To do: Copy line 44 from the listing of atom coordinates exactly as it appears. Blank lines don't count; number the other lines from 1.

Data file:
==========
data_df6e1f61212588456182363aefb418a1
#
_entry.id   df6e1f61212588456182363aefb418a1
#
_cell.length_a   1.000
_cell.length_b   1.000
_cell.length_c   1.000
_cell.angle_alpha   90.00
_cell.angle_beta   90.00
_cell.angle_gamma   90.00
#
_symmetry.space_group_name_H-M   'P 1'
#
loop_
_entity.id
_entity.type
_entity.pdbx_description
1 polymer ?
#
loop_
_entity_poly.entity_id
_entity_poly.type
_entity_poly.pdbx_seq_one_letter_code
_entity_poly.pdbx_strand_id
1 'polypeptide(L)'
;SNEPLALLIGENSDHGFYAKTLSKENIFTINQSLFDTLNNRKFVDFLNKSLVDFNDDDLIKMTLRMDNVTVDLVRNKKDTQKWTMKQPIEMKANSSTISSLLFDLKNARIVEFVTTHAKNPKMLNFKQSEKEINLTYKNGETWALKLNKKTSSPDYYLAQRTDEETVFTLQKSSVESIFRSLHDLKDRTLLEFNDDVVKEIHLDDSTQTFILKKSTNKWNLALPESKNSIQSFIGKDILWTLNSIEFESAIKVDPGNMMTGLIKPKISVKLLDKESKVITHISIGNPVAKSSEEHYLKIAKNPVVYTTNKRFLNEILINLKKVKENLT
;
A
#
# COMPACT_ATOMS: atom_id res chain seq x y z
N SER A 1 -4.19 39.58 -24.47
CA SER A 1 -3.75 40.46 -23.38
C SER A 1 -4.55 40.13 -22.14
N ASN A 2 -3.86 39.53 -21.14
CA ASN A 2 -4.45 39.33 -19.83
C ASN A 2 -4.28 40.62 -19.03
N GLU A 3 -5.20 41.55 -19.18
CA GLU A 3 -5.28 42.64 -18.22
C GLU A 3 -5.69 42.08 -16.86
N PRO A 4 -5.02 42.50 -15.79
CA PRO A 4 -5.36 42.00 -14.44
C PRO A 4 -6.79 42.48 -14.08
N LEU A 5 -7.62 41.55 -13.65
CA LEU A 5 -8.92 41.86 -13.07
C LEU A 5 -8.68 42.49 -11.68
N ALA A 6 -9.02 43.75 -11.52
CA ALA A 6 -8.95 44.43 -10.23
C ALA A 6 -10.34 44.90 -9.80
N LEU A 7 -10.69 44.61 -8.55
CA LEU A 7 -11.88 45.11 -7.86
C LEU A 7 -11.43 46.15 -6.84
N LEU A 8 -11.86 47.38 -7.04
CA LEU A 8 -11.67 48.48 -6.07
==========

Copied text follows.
CA LEU A 5 -8.92 41.86 -13.07